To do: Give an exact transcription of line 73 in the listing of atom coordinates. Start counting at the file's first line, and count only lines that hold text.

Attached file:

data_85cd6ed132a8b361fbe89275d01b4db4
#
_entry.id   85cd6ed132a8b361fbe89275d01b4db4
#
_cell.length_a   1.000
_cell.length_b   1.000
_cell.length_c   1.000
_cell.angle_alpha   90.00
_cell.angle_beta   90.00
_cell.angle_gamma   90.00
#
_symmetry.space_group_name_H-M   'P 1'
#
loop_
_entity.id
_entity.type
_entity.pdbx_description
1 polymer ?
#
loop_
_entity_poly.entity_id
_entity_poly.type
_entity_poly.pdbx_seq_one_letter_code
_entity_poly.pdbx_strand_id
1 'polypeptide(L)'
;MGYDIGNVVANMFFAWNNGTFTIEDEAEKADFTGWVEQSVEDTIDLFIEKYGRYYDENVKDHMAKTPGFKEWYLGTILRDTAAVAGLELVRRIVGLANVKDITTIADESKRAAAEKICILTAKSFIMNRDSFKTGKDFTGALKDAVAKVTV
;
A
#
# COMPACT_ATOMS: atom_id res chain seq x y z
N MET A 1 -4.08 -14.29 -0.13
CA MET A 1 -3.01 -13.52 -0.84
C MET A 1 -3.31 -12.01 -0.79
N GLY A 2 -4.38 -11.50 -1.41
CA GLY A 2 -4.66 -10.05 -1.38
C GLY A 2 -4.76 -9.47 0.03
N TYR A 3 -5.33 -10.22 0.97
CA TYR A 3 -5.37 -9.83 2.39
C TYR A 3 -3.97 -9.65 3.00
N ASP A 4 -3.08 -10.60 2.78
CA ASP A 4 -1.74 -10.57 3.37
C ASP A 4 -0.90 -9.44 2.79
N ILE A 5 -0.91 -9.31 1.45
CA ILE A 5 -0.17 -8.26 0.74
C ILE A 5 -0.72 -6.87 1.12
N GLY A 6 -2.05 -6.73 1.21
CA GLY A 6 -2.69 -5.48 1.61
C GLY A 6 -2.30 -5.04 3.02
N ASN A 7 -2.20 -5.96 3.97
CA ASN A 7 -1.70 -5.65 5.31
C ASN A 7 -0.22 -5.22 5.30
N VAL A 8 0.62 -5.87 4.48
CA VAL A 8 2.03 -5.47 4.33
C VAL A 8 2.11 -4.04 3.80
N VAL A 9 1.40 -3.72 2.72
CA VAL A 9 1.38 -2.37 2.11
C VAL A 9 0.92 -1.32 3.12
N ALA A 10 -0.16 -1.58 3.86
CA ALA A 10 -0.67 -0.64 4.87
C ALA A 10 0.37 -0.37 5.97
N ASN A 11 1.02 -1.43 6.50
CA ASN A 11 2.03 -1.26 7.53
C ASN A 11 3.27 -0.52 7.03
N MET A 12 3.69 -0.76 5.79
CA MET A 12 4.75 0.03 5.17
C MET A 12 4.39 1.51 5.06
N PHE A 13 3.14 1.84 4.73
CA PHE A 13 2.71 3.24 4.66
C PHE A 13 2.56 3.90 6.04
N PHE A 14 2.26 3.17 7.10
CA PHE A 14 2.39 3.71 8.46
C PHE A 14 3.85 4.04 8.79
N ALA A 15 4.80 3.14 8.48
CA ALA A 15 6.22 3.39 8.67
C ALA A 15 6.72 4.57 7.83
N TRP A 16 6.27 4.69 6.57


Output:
N ALA A 15 4.80 3.14 8.48